Cross country adapts to regulations

JV cross country runners round a turn of their 3-mile race at Glenbrook North on Sept. 15. Cross country teams have implemented new safety protocols to prevent the spread of COVID-19. Photo by Natalie Sandlow

The smack of a high-five. Cheers from the sidelines. The breath of a neighboring runner. These are the sounds senior Nick Ihrke is accustomed to hearing as he approaches the starting line at each cross country race. But at the boys cross country team’s first meet at Niles West on Sept. 5, the silence was unsettling.

“It was dead silent before the gun went off,” said Ihrke in a phone interview. “It was a sort of surreal experience on the line.”

In prior years, the Niles West meet was packed, Ihrke said. This year, each race was limited to a total of 50 people, including runners, coaches and officials.

John Catalano, assistant principal of athletics, said in a video conference that the 50-person limit is one of the guidelines released by the IHSA for the 2020-21 cross country season to reduce the spread of COVID-19. 

While no spectators were allowed at Niles West on Sept. 5, Glenbrook North announced on Sept. 16 that spectators are allowed at cross country meets provided they wear masks and practice social distancing. Spectators may watch from outside of the fence on the south and east sides of the cross country course.

Bob LeBlanc, head girls cross country coach, said in a video conference that as of Sept. 9, practices for the boys and girls teams have consisted of three workout groups, each fewer than 50 runners. Upon arriving at practice, runners check in and answer health questions on an iPad, then have their temperatures taken. Runners are required to wear masks when they are not warming up, running or cooling down.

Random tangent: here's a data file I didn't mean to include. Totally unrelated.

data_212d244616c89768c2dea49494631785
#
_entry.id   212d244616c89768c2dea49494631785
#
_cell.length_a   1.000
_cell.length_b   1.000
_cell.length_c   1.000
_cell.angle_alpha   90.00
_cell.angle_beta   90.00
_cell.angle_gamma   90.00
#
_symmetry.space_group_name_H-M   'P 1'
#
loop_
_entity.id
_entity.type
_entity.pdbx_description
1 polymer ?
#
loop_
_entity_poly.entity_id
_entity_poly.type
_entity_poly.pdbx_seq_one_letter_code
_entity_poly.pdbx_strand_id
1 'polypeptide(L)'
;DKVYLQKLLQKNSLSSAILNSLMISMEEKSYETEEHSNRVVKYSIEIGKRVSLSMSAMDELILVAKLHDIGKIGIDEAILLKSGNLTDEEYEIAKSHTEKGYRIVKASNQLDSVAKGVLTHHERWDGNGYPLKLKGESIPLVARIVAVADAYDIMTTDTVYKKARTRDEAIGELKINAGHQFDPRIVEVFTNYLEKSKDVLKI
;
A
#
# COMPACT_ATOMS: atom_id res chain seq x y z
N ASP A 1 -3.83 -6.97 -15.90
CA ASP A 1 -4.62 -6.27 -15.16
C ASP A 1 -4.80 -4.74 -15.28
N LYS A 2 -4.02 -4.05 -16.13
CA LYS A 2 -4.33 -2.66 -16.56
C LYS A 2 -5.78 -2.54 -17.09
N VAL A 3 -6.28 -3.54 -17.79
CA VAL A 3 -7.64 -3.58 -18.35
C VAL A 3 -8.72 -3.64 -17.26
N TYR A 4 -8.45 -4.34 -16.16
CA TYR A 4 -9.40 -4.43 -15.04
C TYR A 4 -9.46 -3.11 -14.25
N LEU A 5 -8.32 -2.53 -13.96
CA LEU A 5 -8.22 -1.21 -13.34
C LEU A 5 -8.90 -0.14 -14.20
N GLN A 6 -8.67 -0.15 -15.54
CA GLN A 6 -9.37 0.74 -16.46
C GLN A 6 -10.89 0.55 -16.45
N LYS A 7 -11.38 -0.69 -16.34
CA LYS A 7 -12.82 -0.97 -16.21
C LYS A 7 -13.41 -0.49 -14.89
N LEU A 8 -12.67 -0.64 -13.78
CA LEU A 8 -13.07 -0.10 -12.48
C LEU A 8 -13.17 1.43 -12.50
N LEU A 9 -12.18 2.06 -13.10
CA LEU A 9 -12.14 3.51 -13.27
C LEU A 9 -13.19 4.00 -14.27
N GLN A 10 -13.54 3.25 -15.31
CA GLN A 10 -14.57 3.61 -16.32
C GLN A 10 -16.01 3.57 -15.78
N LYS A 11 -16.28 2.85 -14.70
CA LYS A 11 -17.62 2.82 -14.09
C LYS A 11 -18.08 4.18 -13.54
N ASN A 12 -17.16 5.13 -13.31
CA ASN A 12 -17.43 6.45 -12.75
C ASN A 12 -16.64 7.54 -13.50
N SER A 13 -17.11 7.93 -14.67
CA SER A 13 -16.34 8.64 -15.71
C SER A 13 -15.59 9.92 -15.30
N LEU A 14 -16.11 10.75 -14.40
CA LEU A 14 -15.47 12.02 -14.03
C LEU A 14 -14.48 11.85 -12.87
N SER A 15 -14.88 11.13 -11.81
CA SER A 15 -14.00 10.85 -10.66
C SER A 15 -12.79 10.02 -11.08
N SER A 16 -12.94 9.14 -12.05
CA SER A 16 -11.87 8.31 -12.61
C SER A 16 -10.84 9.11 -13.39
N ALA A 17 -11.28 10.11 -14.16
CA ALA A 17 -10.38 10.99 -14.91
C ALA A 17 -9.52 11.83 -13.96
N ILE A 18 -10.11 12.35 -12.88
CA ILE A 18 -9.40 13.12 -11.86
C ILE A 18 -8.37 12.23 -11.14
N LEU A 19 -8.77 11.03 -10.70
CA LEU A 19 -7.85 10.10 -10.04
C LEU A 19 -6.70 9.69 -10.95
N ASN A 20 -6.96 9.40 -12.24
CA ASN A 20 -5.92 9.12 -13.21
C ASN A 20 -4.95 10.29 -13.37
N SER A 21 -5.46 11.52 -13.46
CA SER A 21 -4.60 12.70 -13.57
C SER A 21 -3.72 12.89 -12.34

According to Catalano, runners are encouraged to stay socially distant at meets and practices. On the first day of practice, Catalano received a call from a community member about a group of runners who had clumped together at a stoplight.

“Well naturally, a couple of girls stopped, waited for the red light, a few more girls caught up, they were at the red light, and then we have 16 kids all clumped up waiting for the light,” Catalano said. 

Senior Sophia Marasco said in a phone interview that runners started to wear masks on their wrists or in their pockets during practice to put on when distancing is difficult.

According to LeBlanc, he tells runners they should be able to stick their arms out and rotate without hitting someone to remind them to distance throughout practice. He calls it “tornado arms.”

“[Runners] sit down, and they’re like, ‘LeBlanc’s going to say tornado arms!’ and then we kind of know that someone got a little too close,” LeBlanc said.

Despite the inconvenience of the regulations, Ihrke said he is happy to have a cross country season. As of Oct. 3, the boys team has a conference record of 0-5, and the girls team has a conference record of 1-2. On Oct. 3, the boys team lost to New Trier. Ihrke was first overall with a time of 15:53 for the 3-mile race. 

“Even though the masks are uncomfortable [and] you can’t talk, it’s important that we just do this,” said Ihrke. “Because first of all, it will save people’s lives. And second of all, it’ll allow us to continue to do this sport this season.”